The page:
Self-determination is generally seen as the primary value supporting each state’s privilege to set its own immigration policy.
In this seminar, Hallvard Sandven questions whether the ideal of self-determination can bear the justificatory weight that is placed upon it in normative debates on migration. He argues that to rely on self-determination to justify unilateralism as a regulatory norm for global migration ignores central aspects of the politics of border control.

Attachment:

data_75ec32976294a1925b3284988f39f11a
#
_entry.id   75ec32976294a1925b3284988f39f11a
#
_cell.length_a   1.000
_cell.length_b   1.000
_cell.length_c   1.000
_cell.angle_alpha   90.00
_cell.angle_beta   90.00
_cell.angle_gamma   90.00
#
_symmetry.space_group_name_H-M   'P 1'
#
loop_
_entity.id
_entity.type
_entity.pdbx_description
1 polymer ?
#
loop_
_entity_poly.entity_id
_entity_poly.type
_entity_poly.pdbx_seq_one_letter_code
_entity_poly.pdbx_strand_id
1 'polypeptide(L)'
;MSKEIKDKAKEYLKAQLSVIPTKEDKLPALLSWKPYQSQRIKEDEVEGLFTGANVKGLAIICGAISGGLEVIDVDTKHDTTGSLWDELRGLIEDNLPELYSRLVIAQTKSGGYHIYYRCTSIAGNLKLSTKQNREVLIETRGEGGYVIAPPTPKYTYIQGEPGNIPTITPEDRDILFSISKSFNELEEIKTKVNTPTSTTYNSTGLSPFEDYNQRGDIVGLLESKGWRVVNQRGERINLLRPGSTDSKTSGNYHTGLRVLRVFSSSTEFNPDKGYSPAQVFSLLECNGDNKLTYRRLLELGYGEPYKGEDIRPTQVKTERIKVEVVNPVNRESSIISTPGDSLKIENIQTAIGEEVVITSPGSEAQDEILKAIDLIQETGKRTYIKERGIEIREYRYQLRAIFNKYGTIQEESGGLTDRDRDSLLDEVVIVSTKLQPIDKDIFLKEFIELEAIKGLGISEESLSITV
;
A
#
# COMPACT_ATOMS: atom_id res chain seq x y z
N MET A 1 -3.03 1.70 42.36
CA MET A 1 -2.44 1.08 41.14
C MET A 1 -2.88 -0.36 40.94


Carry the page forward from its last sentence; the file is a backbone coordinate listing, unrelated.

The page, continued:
In practice, the norm of unilateralism enables both the externalisation of border control, and the de facto imposition of obligations for vulnerable migrants – two interrelated practices that directly conflict with the requirements of self-determination. These trends that have long been observed by empirical scholars call upon political theorists to reconsider the normative demands of self-determination.
Antonio De Lauri will be discussant following Sandven’s presentation.